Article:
Cannabis, Mental Illness and Contributing Factors

Marijuana AbuseCannabis, mental illness and all contributing factors are not nailed down yet. We have a lot to learn. Legalizing weed is going to give scientists who study addictions a lot of research material, but what do we know right now? At the moment, we believe that smoking cannabis alone is not the primary causative element in mental disorders. We know that cannabis can make many psychological disorders worse. Disorders that affect perception of reality are particularly susceptible to exacerbation by chronic pot smoking. Schizophrenia, particularly can be made worse by regular cannabis use. Any person who has a mood or affective disorder and has had at least one psychotic break is also vulnerable to cannabis in general making things worse.

There’s also another relationship between pot and mental illness. Some disorders, like anxiety and panic disorder, seem to be helped for a while by the calming properties of THC. Even young teens use weed for this reason. However THC has no ability to actually help the disorder. It can only suppress symptoms. What we’ve found is that the earlier people start using weed daily, the worse their pre-existing condition becomes over time. It may be several years before those problems become evident. This is due, in part, to people not getting help for a mental issue early on.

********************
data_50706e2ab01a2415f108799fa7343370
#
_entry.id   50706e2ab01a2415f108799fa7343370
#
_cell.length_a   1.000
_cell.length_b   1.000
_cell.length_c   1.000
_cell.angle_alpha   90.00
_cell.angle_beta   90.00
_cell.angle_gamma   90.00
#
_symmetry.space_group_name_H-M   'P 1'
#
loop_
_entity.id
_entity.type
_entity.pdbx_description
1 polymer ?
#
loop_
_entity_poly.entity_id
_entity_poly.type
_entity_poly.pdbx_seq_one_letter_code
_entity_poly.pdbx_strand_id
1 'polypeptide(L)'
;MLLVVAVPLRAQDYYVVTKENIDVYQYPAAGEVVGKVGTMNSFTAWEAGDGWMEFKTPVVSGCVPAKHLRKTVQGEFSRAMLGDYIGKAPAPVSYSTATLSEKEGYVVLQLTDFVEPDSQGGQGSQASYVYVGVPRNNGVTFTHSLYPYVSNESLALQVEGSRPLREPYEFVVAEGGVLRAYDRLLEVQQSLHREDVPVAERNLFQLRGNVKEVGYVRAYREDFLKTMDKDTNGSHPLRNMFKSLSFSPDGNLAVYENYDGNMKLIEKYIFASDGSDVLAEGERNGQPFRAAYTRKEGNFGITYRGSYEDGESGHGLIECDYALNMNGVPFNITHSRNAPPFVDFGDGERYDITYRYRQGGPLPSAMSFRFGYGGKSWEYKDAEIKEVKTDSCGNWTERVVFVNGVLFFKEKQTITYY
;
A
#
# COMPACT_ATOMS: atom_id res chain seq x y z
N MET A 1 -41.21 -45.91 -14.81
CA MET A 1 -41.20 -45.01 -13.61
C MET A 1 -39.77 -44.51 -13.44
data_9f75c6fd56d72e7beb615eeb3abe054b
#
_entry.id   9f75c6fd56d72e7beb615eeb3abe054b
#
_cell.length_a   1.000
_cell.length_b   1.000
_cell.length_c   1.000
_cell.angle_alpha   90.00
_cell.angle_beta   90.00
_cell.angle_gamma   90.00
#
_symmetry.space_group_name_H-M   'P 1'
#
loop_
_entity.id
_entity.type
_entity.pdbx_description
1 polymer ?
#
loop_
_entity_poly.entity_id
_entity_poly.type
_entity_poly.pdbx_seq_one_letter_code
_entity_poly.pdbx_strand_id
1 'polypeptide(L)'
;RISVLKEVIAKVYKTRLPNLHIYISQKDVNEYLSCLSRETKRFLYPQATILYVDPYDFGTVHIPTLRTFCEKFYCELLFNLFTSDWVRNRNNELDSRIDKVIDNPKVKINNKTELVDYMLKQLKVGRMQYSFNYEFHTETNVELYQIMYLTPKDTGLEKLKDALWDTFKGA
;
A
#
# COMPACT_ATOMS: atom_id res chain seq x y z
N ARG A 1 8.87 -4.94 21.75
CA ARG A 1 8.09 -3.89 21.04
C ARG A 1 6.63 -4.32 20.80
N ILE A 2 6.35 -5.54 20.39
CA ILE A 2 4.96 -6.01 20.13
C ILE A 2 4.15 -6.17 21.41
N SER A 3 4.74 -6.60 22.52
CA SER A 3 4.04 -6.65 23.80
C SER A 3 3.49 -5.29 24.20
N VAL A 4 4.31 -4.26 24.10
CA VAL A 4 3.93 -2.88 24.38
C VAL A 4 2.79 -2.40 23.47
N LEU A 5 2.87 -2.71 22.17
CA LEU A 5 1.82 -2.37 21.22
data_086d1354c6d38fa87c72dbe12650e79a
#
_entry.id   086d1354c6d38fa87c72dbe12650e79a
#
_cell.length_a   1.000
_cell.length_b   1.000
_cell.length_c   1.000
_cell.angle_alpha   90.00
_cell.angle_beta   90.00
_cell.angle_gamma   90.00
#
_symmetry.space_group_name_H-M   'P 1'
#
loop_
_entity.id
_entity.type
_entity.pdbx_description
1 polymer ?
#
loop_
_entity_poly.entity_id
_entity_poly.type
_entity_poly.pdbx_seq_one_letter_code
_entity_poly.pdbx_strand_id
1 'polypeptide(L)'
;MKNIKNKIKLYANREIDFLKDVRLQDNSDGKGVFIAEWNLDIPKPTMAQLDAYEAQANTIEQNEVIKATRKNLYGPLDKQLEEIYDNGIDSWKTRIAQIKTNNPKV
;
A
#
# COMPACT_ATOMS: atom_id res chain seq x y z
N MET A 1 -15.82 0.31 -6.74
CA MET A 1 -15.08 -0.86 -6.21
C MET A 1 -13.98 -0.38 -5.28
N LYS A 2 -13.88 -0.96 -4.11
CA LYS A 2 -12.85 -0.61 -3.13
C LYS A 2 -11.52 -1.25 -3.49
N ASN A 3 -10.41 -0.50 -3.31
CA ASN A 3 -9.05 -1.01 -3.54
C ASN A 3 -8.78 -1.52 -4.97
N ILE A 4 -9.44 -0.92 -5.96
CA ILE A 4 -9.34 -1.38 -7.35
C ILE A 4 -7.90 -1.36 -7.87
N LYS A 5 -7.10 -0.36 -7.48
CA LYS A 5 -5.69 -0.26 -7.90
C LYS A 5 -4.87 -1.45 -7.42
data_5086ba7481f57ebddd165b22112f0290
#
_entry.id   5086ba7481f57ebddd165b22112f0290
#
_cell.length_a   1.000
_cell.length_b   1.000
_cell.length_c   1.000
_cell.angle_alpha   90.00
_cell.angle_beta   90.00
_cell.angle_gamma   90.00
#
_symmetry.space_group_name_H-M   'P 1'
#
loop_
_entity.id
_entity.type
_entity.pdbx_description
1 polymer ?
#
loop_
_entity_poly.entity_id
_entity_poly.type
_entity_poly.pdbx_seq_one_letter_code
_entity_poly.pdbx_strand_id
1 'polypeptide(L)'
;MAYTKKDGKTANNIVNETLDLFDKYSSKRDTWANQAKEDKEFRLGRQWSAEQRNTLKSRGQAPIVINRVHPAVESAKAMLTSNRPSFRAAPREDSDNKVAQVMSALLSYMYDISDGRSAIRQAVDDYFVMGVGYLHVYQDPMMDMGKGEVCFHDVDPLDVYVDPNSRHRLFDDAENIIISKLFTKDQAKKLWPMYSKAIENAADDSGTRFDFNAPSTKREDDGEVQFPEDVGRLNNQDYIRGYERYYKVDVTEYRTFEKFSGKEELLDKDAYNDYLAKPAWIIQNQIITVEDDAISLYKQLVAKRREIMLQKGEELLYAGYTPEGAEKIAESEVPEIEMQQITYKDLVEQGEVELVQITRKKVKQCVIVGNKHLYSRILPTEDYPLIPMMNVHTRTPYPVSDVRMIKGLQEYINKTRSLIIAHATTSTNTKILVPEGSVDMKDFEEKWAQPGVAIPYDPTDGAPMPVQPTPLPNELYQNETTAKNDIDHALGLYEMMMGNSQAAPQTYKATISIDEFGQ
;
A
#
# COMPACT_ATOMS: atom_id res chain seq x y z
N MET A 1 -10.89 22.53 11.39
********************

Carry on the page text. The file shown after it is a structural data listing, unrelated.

THC, the active ingredient in weed, tends to act as a central nervous system depressant. Does that mean in and of itself it is a harm to the brain? Research indicates that in small and irregular doses, no. That’s the problem. If addicts could moderate their use, or used a drug rarely, it’d not be an addiction. Neurologically, cannabis does the most damage to the developing brains of people from the early teens through the early 20s. However, people who suffer from moderate to severe mental illness are far more affected by weed than those without such disorders. The impact of pot doesn’t have to happen during a psychotic episode. Daily, weed impairs the production of dopamine and acetylcholine, although on a minute level.  If a person’s neurological functioning is good, such a tiny change wouldn’t matter. However, the brain chemistry of a person suffering from a disorder of reality is already out of balance, struggling to return to steady state that approximates good functioning.

Anything that works against the brain’s own natural attempts to recover, along with physician prescribed medication, will make things far, far worse.